SOMETIMES MY MIND wanders and ponders upon the history of writing, of what has gone before and what is yet to come. Publishing is widely said to be an unpredictable business, literary agents and publishing houses alike struggle to identify what will make one book hugely successful over another. A big name writer always helps sales and in essence they can release something like Breathless (the alternate title being How Not to Write a Thriller) and still get to number one bestseller (I may bash Dean Koontz’s book for some time yet).
But what about the debut authors? Paula Hawkins’ The Girl on the Train and The Martian by Andy Weir are two contemporary examples that have been successful beyond imagination. One an urban murder mystery, the other a survival story set on Mars – Weir’s story is hardly genre specific. I’m a 100 pages deep into Hawkins’ debut and it’s nothing exceptional so far. So what gives?
In publishing it seems that certain genres are untouchable through the ages. Murder and mystery have been the backbone of writing for well over a century, think Arthur Conan Doyle’s Sherlock Holmes, Agatha Christie’s Poirot to Keigo Higashino’s Detective Galileo series. Romance while still popular was once a major mover with serious prose dedicated to it, and love is still at the core of many a book. In a way that’s no surprise; death and love are the drivers of humanity, we all experience them in one way or another, good or bad. I don’t doubt thrillers, murder mysteries and romance will be written about until the end of time, a guaranteed seller.
What about the outliers? Frequently a trend breaks out and dominates for a succession of time. In the last fifteen years we’ve had zombies, vampires, superheroes in all their incarnations and dystopian books take centre stage at one point or another. Why? If I could pinpoint the reason I’m sure I’d have a very high paying job somewhere… But whatever the reason their rise to prominence was unpredictable. Any movie tie-ins are sure to raise the profile of course like The Hunger Games, World War Z and the dreaded Twilight series which in turn spawn interest, but the books preceded all of them. Is there something in the zeitgeist that leads to certain themes being popular? A theory of mine is that the YA dystopia genre gained popularity due to the generation reading it, a generation raised on the meat grinder of social media and constant attention of cameras and video means it’s a dog eat dog world, so the idea of teens fighting for their lives against other teens and so on feeds right into that psyche.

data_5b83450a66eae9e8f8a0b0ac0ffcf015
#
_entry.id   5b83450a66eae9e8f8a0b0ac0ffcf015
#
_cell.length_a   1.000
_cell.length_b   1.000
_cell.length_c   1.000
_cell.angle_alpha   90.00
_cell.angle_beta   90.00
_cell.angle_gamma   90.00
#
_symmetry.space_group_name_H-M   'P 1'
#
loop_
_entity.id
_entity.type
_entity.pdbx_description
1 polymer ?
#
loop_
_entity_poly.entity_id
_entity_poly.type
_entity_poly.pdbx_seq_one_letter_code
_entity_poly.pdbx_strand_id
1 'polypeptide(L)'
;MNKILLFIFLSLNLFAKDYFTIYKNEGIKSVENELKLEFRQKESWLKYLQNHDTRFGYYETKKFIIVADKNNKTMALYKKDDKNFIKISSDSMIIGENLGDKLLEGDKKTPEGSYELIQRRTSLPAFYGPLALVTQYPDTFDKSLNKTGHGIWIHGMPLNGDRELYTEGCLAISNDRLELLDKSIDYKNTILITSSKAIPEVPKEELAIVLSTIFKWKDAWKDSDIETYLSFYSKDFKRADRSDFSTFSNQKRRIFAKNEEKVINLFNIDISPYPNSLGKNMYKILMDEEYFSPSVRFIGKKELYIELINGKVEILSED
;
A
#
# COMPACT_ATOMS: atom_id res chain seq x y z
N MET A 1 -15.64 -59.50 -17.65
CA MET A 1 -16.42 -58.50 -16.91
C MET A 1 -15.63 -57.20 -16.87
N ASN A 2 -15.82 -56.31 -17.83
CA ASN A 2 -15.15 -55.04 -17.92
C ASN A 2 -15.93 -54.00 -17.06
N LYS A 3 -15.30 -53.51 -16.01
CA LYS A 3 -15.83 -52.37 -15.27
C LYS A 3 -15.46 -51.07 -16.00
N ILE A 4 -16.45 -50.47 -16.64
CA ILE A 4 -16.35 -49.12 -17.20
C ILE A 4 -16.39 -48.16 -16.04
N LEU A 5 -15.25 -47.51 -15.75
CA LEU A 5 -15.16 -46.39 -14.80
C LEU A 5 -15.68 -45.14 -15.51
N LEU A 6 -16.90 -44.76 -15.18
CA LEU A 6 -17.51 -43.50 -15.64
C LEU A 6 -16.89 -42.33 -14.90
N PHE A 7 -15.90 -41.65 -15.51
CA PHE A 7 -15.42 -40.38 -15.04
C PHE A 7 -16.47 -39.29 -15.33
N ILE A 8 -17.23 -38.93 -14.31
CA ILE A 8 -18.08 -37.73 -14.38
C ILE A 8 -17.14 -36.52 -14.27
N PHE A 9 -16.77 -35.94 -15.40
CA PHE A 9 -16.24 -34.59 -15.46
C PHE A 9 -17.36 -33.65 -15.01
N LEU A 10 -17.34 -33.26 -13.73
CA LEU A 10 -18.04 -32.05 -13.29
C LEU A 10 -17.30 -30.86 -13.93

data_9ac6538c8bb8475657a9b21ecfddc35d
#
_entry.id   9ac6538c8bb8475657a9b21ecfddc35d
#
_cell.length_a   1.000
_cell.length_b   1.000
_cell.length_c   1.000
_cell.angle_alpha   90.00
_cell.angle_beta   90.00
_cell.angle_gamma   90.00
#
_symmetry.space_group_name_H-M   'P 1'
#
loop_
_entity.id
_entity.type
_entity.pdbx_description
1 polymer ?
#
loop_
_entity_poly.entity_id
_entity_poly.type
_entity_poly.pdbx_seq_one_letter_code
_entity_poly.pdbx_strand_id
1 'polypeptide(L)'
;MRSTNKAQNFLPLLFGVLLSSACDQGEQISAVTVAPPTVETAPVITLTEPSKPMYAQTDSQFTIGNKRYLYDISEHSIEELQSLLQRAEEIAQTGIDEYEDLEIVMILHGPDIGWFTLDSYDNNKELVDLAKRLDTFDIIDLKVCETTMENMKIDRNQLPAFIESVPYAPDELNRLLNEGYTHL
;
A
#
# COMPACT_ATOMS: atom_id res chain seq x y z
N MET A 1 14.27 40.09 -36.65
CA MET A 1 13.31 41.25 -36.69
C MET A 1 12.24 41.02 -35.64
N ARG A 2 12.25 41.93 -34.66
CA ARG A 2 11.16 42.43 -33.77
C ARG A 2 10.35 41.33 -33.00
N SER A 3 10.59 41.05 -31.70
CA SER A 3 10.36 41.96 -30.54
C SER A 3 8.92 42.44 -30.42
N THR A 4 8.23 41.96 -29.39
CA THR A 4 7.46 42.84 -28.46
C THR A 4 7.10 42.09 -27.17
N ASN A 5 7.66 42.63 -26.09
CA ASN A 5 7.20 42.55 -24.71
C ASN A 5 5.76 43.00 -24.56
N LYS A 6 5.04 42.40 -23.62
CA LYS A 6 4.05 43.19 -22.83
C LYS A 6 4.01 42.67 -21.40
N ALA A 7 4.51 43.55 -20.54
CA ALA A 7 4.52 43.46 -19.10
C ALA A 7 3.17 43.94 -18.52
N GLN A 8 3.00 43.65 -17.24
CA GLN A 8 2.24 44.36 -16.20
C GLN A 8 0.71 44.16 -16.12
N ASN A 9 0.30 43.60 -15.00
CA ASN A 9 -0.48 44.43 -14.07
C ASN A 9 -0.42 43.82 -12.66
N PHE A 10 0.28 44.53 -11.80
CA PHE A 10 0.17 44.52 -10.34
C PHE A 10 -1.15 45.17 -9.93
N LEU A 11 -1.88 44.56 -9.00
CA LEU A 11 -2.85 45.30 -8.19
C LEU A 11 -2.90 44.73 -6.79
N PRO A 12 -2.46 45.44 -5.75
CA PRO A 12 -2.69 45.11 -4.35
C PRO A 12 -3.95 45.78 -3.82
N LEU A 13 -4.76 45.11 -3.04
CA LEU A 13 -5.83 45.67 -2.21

As the old saying goes, don’t write for money: and don’t write with the intent of making it by bending your writing to current trends. Trends are phantasmagoric anyway, by the time they hit, the chances are the best books in that category have already been written and are being marketed. I won’t say write what you know, because that’s nonsense, it’s trite, a throwaway quote that sounds good on the surface. I don’t know about 90% of the things I write about. In this ramble I guess I’m saying that certain genres will never stop shifting copies whereas others are contenders to be the next big thing, but the vampire-romance ‘yeah, like Game of Thrones in space (with battling cats)’, may not be it, but you never know. All I know is that quality writing engages and if you write with a passion for the craft that cannot help but come across on the page. And with self publishing opening the market, I think genres are there to made and moulded in new ways in what should be a creative boom.